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EU Regulator to Provide Guidance on UN Carbon Offset Treatment

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Feb. 26 (Bloomberg) -- The European Union’s regulatory arm plans to provide guidelines on its treatment of imported carbon credits following a rule change in the bloc’s emissions trading system, according to a statement published today.

The European Commission advice covers the certification requirement for some United Nations carbon offsets, which are reductions that compensate for emissions made elsewhere, it said today on its website. The guidance will be made public before the changes to the bloc’s emissions registry come into force, according to the statement.

The guidance affects UN Emission Reduction Units, or ERUs, which are created by projects that cut greenhouse-gas discharges in developed nations and countries in transition to a market economy including Russia and Ukraine. The EU’s cap-and-trade system, the world’s biggest, allows the use of some UN offsets as a cheaper way to comply with carbon-emission limits.

More than 660 million ERUs have been issued since the climate-protection Kyoto Protocol became legally binding in 2005, according to UN data. Under the revised EU registry rules, the bloc’s carbon market will be closed from this year to international offsets made as of 2013 by nations without new climate goals.

Independent Verification

ERUs issued from this year for emission cuts made before the end of 2012 can be held and used in the EU’s market as long as they were generated under the so-called Track Two of the UN Joint Implementation program, according to the new registry rules approved by EU governments last month. Track Two involves independent verification of emission reductions and approval by the JI Supervisory Committee.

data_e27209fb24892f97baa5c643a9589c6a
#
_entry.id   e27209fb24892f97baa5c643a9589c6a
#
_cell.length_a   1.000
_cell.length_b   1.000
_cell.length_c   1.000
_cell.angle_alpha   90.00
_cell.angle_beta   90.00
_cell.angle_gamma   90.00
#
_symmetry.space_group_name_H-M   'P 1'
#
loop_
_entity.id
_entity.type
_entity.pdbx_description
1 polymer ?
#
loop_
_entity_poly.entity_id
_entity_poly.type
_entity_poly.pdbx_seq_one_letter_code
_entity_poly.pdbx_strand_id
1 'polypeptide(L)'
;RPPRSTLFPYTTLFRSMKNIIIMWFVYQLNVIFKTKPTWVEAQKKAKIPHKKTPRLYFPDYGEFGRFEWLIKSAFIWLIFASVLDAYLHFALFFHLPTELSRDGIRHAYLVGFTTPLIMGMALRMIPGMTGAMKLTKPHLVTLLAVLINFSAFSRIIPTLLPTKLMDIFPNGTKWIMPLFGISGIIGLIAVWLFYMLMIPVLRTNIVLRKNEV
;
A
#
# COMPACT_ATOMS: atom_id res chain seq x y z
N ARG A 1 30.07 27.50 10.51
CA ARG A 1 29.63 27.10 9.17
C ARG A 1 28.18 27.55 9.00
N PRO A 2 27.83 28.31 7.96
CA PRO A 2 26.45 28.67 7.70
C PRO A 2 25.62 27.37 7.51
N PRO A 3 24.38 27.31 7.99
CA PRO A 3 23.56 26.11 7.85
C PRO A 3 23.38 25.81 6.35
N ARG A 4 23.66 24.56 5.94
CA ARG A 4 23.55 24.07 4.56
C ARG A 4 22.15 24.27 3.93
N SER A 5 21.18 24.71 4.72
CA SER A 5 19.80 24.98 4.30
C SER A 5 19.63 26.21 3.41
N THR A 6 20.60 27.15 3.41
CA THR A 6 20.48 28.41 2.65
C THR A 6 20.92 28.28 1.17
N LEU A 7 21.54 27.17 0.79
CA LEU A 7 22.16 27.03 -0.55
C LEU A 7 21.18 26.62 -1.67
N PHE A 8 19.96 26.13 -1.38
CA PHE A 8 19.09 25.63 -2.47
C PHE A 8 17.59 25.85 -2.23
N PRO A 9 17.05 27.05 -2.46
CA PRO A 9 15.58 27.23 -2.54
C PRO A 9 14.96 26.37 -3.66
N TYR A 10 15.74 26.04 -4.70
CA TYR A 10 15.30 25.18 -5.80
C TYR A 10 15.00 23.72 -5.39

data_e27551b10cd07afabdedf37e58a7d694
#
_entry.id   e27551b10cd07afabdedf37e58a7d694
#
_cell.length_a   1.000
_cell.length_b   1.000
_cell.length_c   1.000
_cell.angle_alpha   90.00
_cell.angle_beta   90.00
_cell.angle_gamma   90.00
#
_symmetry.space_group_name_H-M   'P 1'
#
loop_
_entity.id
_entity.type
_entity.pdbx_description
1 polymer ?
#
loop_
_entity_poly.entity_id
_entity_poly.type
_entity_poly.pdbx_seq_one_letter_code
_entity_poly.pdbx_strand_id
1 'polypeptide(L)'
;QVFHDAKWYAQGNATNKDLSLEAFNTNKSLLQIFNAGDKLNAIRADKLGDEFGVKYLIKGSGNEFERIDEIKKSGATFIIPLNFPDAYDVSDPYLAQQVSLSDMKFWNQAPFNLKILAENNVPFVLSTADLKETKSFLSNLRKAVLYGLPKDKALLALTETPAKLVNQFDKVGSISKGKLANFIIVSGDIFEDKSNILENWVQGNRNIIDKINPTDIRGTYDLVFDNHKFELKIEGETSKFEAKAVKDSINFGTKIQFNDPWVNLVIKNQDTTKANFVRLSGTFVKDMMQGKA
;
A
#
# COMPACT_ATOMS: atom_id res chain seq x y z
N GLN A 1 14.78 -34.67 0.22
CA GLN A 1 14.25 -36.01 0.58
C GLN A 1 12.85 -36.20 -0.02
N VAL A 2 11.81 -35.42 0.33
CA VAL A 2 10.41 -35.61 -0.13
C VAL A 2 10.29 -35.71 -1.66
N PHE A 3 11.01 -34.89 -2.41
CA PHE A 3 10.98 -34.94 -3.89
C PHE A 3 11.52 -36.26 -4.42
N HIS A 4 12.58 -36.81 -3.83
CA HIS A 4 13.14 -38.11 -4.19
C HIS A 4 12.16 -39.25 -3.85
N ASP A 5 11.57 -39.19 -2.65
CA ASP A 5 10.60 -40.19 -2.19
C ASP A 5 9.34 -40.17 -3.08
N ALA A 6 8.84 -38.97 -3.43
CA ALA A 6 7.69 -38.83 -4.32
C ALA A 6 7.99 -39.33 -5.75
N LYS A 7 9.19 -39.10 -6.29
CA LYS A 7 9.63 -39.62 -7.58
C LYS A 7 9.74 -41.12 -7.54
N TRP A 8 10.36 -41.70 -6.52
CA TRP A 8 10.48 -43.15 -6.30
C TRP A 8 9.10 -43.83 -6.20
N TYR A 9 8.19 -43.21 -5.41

ERUs representing emission cuts made from 2008 to 2012 and issued after last year under a procedure overseen by governments, known as Track One, will be allowed only if they are certified by one of the independent entities accredited to UN authorities.

“It is envisaged that project participants will switch tracks where possible,” the commission said today. “Although this will not always be possible for all units issued in respect of a Joint Implementation project, a project participant may at any time apply to switch tracks. The cases in which issuance under track 2 is not possible are expected to be quite limited.”

Following a vote by representatives of national governments last month, the revised EU registry regulation needs to undergo a three-month scrutiny period by member states and the European Parliament before it enters into force.

To contact the reporters on this story: Alessandro Vitelli in London at avitelli1@bloomberg.net; Ewa Krukowska in Brussels at ekrukowska@bloomberg.net

To contact the editor responsible for this story: Lars Paulsson at lpaulsson@bloomberg.net

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